The Effect of Filing for Bankruptcy on a Home Foreclosure
In the years leading up the recent financial crisis, the housing bubble spurred a dramatic rise in new home ownership. At the same time, many of the nonconventional mortgage schemes (also known as "subprime" loans) precipitated many of the financial woes currently being felt by millions of Americans. Burdened with rising debt, adjusting mortgage payments, and sharply falling home values, many homes are falling into foreclosure. This article discusses how filing for bankruptcy can affect a home foreclosure.
Foreclosure the legal proceedings initiated by a creditor to repossess the collateral for loan that is in default. In the case of a home mortgage, mortgage lenders will start foreclosure processes about three to six months after the first missed mortgage payment. In Oregon, a legal proceeding is required, in which the home owner is required to appear in court. If the borrower does not appear, the lender obtains a judgment assigning the title of the property back to the lender. The lender can then obtain an order requiring the home owner to vacate the property. After the lender takes possession of the property, they can try to sell the house at fair market value. The difference between the sale price and the balance of the loan is called a deficiency, and the lender can sue the home owner for the deficiency.
When you file either a petition for bankruptcy under either Chapter 7 (also known as "liquidation" or "total discharge") or Chapter 13 bankruptcy (also called "wage earner repayment plan"), the court automatically issues an order, called the Order for Relief. Under the order for relief, and the Bankruptcy Code, the debtor is protected by the "automatic stay." The automatic stay requires your creditors to cease their collection activities immediately. If you are currently engaged in a foreclosure proceeding, the proceeding will be stayed or suspended. If your home is scheduled for a foreclosure sale, the sale will be legally postponed while the bankruptcy is pending. However, the lender may come into court and request that the Bankruptcy Judge lift the automatic stay to permit the foreclosure to go forward. A bankruptcy attorney can advise you on what to do if this happens.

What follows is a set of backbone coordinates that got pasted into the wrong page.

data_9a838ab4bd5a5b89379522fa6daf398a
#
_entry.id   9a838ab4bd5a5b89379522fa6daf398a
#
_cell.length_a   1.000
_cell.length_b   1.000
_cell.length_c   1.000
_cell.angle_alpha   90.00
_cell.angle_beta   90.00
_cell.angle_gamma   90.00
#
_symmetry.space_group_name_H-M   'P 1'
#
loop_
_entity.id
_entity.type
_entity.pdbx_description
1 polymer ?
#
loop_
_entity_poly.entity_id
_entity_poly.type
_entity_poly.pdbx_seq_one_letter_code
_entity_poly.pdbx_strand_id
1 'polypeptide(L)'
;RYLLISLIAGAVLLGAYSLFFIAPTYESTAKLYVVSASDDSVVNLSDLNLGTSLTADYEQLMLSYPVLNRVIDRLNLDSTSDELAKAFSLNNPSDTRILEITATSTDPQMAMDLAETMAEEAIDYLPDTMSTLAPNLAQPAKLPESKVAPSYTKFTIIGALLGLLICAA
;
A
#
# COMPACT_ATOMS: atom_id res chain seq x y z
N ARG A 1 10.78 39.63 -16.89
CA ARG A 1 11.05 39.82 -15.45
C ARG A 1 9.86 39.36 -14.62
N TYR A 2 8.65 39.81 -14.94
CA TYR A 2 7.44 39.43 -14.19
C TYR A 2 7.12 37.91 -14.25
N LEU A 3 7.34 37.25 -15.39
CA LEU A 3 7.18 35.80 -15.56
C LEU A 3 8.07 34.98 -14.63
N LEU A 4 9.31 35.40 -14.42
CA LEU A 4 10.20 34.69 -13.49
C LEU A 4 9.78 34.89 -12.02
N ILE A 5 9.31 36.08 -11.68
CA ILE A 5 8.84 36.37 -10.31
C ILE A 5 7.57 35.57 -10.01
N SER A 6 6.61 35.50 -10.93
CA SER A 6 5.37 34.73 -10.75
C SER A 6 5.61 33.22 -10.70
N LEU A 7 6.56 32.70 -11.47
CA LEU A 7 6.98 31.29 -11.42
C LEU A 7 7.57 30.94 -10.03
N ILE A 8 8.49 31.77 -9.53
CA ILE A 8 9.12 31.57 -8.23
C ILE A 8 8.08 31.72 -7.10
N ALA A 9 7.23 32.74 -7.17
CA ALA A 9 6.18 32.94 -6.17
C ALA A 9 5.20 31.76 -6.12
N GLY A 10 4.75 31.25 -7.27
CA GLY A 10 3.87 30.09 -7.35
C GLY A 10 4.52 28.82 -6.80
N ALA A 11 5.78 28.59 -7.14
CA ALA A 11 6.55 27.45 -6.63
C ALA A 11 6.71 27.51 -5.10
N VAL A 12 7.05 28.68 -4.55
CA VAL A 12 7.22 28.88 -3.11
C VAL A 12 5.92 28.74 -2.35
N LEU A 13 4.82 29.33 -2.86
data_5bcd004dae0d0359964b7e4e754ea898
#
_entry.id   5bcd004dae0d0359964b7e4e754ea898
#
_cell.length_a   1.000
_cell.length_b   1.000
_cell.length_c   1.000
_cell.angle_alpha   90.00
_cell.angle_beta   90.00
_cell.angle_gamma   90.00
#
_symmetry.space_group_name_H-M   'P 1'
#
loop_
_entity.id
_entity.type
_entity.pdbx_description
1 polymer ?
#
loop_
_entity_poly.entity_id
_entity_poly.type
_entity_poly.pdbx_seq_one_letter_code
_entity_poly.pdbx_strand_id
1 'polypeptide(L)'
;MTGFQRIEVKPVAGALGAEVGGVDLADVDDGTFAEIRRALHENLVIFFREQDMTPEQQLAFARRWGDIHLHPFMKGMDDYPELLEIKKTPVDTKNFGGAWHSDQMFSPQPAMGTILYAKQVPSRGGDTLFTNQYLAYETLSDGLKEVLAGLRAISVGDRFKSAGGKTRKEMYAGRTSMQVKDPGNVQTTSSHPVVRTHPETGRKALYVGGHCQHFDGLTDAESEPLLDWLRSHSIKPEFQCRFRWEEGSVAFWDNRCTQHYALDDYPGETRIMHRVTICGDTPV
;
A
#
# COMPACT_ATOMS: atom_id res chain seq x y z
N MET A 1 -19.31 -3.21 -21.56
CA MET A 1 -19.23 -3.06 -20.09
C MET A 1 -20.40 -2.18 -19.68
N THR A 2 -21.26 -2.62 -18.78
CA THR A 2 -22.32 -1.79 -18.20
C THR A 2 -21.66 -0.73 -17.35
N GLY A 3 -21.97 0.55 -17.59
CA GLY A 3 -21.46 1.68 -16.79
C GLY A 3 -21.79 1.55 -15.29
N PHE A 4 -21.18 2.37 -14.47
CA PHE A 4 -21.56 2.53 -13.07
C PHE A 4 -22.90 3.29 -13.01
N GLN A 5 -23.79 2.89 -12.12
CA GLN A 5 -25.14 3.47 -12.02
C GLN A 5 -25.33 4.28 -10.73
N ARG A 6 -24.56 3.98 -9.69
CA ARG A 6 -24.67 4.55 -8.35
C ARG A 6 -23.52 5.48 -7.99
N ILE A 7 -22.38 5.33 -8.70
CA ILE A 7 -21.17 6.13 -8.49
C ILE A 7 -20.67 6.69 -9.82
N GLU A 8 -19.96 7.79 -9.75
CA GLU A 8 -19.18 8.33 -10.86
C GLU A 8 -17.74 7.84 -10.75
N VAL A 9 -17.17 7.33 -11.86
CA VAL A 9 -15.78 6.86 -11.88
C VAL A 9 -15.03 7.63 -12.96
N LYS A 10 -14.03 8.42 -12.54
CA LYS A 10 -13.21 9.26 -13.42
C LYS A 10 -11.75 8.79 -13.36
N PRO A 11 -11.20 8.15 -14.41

Foreclosures under Chapter 13 Bankruptcy
In a Chapter 13 bankruptcy, the court enters an order creating a repayment program. The Plan lets the debtor pay off the arrearage, including late payments over the length of a repayment plan, usually three to five years in some cases. The benefit of filing for Chapter 13 bankruptcy is that the home owner gets to keep their home and get current on the mortgage over time.
A Chapter 13 bankruptcy may also help you eliminate the payments on your second or third mortgage altogether. Unlike your first mortgage, which is secured by the property and the value of the property, you may no longer have any equity with which to secure the subordinate mortgages. Under those circumstances, the court may "strip off" the second and third mortgages and recategorize them as unsecured debt. Under Chapter 13 of the bankruptcy code, unsecuritized debt takes last priority and often does not have to be paid back at all.
Foreclosures under Chapter 7 Bankruptcy
If you do not have sufficient income after your bankruptcy to qualify for a repayment plan, it may be necessary to petition for a total liquidation under Chapter 7. If you are not able to afford your mortgage payment after your bankruptcy (for example in the case of death, divorce, or long-term unemployment), the debtor can surrender the property back to the lender. If you are filing for Chapter 7 bankruptcy, the final discharge order will at least discharge the debt, including the deficiency. In some cases, it is possible to reaffirm a mortgage, but at the close of the bankruptcy case, the debtor must immediately get current on the arrearage, including late payments and charges; otherwise the lender can start a new foreclosure proceeding.